Posted by: BibleScienceGuy | July 29, 2015

What Is A Blue Moon?

Full moon of March 19, 2011

We all understand that the phrase,
Once in a blue moon,” refers to a rare event. But what exactly is a Blue Moon?

This Friday July 31 will be a Blue Moon. What does that mean?

Blue Moon was once defined in such a complicated astronomical manner that it was practically impossible to decipher. But the modern meaning for Blue Moon is that it is the second full moon of a calendar month.

Typically calendar months have a single full moon. But July 2015 had a full moon on July 2 and will have a second full moon, called a Blue Moon, in two days on July 31.

Sometimes Blue Moon refers to an “extra moon,” such as the 13th full moon of a calendar year. Also, the third full moon of a season which has four can be called a Blue Moon; the first, second, and fourth (last) are regarded as the regular full moons of the season, and the third one is considered the extra or blue moon.

Today a Blue Moon has nothing to do with the color Blue. Blue moons are usually grayish white in color, just like normal full moons.

However, on rare occasions the moon does look blue. This is likely the origin of the centuries-old expression “once in a blue moon” to mean a rare event. The rare blue color is caused by unusual atmospheric interference.

Map showing Krakatoa in the Sunda Strait
between Java and Sumatra

Krakatoa Turns Moon Blue

The Indonesian volcano Krakatoa blew in 1883 before earthquake magnitudes were measured, but it’s estimated to be of magnitude 8.8 – 9.2, one of the largest ever. Surges were recorded on tide gauges 6,000 miles away in Alaska and 11,000 miles away in the English Channel. The explosion is believed to be the loudest sound ever heard in modern history. People reported hearing it 3,000 miles away.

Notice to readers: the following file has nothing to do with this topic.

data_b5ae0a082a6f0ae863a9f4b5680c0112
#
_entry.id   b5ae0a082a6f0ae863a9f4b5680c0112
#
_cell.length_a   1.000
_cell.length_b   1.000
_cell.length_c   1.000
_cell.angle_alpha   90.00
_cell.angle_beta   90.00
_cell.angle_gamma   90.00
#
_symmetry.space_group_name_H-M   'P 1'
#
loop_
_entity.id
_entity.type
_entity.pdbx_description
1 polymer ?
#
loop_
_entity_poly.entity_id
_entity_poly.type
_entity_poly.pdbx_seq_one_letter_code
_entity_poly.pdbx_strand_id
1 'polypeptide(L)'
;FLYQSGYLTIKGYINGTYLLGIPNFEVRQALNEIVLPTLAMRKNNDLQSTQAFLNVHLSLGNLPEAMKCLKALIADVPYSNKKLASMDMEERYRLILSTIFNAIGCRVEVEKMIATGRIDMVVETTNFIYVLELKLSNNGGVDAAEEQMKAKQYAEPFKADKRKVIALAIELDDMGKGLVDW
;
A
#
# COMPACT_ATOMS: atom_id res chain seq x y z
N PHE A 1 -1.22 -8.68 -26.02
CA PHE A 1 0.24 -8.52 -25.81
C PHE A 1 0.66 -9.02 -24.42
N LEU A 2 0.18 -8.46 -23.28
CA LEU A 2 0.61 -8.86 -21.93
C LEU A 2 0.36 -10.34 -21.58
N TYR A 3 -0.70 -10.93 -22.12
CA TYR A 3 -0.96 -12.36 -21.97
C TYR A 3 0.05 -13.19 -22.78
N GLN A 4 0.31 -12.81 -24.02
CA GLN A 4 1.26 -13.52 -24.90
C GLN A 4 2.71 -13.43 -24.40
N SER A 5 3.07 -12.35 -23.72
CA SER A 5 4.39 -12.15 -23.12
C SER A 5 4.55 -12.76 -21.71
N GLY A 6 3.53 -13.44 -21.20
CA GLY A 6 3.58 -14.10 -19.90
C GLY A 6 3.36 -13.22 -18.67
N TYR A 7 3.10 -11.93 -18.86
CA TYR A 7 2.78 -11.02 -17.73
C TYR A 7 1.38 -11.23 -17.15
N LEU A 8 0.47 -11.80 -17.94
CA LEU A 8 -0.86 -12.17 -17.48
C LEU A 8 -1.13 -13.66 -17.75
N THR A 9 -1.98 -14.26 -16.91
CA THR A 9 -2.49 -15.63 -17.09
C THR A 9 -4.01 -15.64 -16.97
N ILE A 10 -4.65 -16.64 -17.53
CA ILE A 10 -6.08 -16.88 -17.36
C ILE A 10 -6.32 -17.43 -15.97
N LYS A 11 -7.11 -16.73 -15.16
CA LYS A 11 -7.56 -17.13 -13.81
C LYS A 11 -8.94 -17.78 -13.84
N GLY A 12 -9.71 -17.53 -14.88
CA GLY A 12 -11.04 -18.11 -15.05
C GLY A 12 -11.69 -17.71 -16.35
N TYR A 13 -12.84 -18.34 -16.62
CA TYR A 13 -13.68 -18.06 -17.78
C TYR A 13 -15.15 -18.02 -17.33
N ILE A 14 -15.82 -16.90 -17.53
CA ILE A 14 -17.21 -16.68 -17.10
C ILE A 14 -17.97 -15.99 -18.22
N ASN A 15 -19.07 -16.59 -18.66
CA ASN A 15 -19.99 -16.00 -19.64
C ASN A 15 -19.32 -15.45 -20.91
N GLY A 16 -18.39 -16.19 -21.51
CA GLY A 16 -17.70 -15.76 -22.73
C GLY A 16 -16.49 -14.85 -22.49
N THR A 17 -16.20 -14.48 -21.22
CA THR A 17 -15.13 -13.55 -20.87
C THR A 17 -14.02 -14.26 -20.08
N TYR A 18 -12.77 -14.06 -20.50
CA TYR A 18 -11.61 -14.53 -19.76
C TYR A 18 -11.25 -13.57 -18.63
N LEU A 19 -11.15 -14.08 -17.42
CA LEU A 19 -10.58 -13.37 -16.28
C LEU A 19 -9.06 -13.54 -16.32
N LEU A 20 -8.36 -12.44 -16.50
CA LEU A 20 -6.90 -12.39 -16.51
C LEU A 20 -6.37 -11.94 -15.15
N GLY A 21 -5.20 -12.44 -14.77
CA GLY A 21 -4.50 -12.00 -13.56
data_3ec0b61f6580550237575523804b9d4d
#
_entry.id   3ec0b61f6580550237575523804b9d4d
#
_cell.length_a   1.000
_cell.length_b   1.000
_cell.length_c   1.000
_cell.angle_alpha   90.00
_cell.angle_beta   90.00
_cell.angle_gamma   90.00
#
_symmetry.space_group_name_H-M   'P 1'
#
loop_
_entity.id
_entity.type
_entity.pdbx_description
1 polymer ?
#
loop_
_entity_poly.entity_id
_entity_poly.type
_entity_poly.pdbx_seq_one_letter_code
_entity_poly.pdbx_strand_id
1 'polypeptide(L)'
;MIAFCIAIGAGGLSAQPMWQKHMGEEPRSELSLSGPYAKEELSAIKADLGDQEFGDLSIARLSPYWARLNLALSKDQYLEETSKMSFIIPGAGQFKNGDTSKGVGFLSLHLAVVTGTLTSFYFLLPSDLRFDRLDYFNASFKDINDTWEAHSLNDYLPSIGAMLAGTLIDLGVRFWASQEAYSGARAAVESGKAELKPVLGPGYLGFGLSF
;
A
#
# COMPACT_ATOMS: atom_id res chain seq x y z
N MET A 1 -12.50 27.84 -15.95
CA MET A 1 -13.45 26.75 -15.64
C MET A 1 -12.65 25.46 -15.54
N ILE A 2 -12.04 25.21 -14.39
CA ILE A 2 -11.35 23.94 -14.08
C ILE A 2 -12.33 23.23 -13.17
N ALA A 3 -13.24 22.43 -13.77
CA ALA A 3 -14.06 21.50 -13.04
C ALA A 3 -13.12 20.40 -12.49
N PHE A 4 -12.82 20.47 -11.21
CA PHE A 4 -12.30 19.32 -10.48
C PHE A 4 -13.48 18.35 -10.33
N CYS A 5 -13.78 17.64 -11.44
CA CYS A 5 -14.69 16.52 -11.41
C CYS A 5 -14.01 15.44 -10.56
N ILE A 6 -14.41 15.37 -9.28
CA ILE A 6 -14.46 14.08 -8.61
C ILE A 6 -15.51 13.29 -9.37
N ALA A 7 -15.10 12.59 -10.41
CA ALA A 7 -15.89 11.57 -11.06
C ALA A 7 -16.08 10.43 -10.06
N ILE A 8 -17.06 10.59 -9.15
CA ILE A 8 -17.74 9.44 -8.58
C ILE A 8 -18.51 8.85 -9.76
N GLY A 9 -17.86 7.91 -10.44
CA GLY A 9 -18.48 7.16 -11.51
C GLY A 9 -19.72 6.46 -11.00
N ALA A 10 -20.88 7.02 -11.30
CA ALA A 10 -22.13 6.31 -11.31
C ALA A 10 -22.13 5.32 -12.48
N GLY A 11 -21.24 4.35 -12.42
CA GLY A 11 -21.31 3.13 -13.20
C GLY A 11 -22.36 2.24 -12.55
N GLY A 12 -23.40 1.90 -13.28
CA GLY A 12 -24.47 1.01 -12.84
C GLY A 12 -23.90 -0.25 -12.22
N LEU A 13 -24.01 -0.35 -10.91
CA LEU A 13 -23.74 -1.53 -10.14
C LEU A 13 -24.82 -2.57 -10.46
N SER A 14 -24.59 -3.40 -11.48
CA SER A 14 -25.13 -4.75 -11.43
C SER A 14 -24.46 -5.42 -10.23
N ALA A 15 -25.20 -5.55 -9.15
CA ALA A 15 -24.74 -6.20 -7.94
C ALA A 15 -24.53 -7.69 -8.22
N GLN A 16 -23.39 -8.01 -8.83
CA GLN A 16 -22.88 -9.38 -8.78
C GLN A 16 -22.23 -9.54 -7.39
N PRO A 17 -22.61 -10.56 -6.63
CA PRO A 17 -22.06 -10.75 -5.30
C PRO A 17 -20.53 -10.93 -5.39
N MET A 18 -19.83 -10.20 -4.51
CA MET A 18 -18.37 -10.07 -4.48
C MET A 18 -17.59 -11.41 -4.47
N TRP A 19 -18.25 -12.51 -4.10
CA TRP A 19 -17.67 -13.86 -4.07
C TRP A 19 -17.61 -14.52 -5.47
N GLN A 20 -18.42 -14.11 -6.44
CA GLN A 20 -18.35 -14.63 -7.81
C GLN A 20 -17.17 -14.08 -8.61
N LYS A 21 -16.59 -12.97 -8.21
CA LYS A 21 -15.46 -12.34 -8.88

Following the Krakatoa explosion, the moon looked blue for many days. Clouds of volcanic ash ascended through earth’s atmosphere and acted as a blue filter, turning the moon “blue.”

Many volcanic ash particles are 1 micron (=0.001 mm) across. This is about the wavelength of red light, so red light was blocked and scattered by the Krakatoa ash. The ash clouds acted as a filter by only allowing blue light of much shorter wavelength to get through, thereby making the moon look blue.

Huge forest fires can have the same effect on the appearance of the moon.

Sometimes when the moon is low on the horizon it looks red. Tiny droplets in the atmosphere, much smaller than a micron across, scatter the blue light but let the red through. Red-color moons are much more common than blue-color moons.

Friday’s Blue Moon will hit its peak fullness around 6:42 am EDT Friday morning. So you can get a good view of it either Thursday night or Friday night. Look for it above the eastern horizon just after sunset. During the night, it will cross the southern sky to set on the western horizon at sunrise.

The last Blue Moon was August 31, 2012. The next few Blue Moons will be January 31, 2018, March 31, 2018, and October 31, 2020.

Questions to Ponder
  1. Have you ever seen a bluish-colored moon? Do you know what caused it?
  2. Why does earth have a moon? Of what benefit is it?
  3. How would life be different without the moon?
  4. Share your thoughts on these questions in the comments below. It could encourage or help another reader.

Soli Deo Gloria.

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©William T. Pelletier, Ph.D.
“contending earnestly for the faith”
“destroying speculations against the knowledge of God”
(Jude 1:3; 2 Cor 10:4)
Wednesday July 29, 2015 A.D.

It is the Lord of hosts who made the earth by His power, Who established the world by His wisdom, and by His understanding He stretched out the heavens. (Jeremiah 51:15)

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